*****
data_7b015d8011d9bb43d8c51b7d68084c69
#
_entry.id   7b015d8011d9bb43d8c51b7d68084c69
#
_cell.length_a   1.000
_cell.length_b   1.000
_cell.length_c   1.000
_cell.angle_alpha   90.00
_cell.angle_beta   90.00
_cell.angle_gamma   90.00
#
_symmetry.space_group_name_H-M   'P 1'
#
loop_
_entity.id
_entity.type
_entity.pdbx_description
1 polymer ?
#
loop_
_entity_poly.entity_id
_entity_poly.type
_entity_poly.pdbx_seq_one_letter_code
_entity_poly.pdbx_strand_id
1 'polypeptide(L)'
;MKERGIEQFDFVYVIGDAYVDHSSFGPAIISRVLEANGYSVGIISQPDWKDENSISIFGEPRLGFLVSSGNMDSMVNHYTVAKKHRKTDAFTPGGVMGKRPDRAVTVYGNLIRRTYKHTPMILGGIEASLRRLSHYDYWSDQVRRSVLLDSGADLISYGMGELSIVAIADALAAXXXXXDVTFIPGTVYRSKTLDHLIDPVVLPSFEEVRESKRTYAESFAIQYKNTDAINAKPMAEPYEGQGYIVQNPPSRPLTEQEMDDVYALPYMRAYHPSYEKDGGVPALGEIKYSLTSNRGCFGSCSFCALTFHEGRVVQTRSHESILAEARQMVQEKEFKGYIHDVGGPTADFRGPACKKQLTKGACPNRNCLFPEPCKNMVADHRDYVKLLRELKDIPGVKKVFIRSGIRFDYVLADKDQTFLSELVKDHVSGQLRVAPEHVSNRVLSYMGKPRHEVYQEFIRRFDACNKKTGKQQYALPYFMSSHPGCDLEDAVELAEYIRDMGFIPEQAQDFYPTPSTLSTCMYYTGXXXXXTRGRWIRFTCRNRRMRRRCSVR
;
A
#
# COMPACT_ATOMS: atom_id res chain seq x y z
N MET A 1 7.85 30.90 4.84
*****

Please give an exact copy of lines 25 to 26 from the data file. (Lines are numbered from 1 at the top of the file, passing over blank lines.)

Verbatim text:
1 'polypeptide(L)'
;MKERGIEQFDFVYVIGDAYVDHSSFGPAIISRVLEANGYSVGIISQPDWKDENSISIFGEPRLGFLVSSGNMDSMVNHYTVAKKHRKTDAFTPGGVMGKRPDRAVTVYGNLIRRTYKHTPMILGGIEASLRRLSHYDYWSDQVRRSVLLDSGADLISYGMGELSIVAIADALAAXXXXXDVTFIPGTVYRSKTLDHLIDPVVLPSFEEVRESKRTYAESFAIQYKNTDAINAKPMAEPYEGQGYIVQNPPSRPLTEQEMDDVYALPYMRAYHPSYEKDGGVPALGEIKYSLTSNRGCFGSCSFCALTFHEGRVVQTRSHESILAEARQMVQEKEFKGYIHDVGGPTADFRGPACKKQLTKGACPNRNCLFPEPCKNMVADHRDYVKLLRELKDIPGVKKVFIRSGIRFDYVLADKDQTFLSELVKDHVSGQLRVAPEHVSNRVLSYMGKPRHEVYQEFIRRFDACNKKTGKQQYALPYFMSSHPGCDLEDAVELAEYIRDMGFIPEQAQDFYPTPSTLSTCMYYTGXXXXXTRGRWIRFTCRNRRMRRRCSVR